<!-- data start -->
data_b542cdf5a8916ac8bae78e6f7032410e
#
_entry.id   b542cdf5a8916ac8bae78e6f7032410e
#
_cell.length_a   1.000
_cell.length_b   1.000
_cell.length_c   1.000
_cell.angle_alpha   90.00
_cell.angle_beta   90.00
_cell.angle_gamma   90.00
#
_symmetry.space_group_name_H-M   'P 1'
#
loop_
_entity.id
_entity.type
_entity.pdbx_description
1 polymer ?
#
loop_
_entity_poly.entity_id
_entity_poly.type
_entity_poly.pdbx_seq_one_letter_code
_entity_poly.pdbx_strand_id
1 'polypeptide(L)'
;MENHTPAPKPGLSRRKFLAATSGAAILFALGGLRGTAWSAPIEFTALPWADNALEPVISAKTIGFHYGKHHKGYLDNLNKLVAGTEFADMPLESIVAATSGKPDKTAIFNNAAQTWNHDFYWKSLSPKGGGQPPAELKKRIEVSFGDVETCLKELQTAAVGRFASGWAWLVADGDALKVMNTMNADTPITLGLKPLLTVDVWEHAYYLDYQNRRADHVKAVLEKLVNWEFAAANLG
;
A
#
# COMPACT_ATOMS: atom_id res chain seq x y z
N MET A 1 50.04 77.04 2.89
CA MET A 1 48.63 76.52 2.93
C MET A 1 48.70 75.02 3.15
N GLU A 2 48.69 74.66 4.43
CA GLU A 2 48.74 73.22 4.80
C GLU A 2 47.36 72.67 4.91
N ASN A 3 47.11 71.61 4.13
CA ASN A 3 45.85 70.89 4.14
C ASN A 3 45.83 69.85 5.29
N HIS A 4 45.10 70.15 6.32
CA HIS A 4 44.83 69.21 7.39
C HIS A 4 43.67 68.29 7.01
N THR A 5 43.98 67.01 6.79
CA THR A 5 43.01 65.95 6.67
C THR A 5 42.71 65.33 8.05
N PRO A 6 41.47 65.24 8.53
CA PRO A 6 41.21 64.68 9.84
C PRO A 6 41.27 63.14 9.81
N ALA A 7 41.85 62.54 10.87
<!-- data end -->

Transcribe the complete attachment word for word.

data_b542cdf5a8916ac8bae78e6f7032410e
#
_entry.id   b542cdf5a8916ac8bae78e6f7032410e
#
_cell.length_a   1.000
_cell.length_b   1.000
_cell.length_c   1.000
_cell.angle_alpha   90.00
_cell.angle_beta   90.00
_cell.angle_gamma   90.00
#
_symmetry.space_group_name_H-M   'P 1'
#
loop_
_entity.id
_entity.type
_entity.pdbx_description
1 polymer ?
#
loop_
_entity_poly.entity_id
_entity_poly.type
_entity_poly.pdbx_seq_one_letter_code
_entity_poly.pdbx_strand_id
1 'polypeptide(L)'
;MENHTPAPKPGLSRRKFLAATSGAAILFALGGLRGTAWSAPIEFTALPWADNALEPVISAKTIGFHYGKHHKGYLDNLNKLVAGTEFADMPLESIVAATSGKPDKTAIFNNAAQTWNHDFYWKSLSPKGGGQPPAELKKRIEVSFGDVETCLKELQTAAVGRFASGWAWLVADGDALKVMNTMNADTPITLGLKPLLTVDVWEHAYYLDYQNRRADHVKAVLEKLVNWEFAAANLG
;
A
#
# COMPACT_ATOMS: atom_id res chain seq x y z
N MET A 1 50.04 77.04 2.89
CA MET A 1 48.63 76.52 2.93
C MET A 1 48.70 75.02 3.15
N GLU A 2 48.69 74.66 4.43
CA GLU A 2 48.74 73.22 4.80
C GLU A 2 47.36 72.67 4.91
N ASN A 3 47.11 71.61 4.13
CA ASN A 3 45.85 70.89 4.14
C ASN A 3 45.83 69.85 5.29
N HIS A 4 45.10 70.15 6.32
CA HIS A 4 44.83 69.21 7.39
C HIS A 4 43.67 68.29 7.01
N THR A 5 43.98 67.01 6.79
CA THR A 5 43.01 65.95 6.67
C THR A 5 42.71 65.33 8.05
N PRO A 6 41.47 65.24 8.53
CA PRO A 6 41.21 64.68 9.84
C PRO A 6 41.27 63.14 9.81
N ALA A 7 41.85 62.54 10.87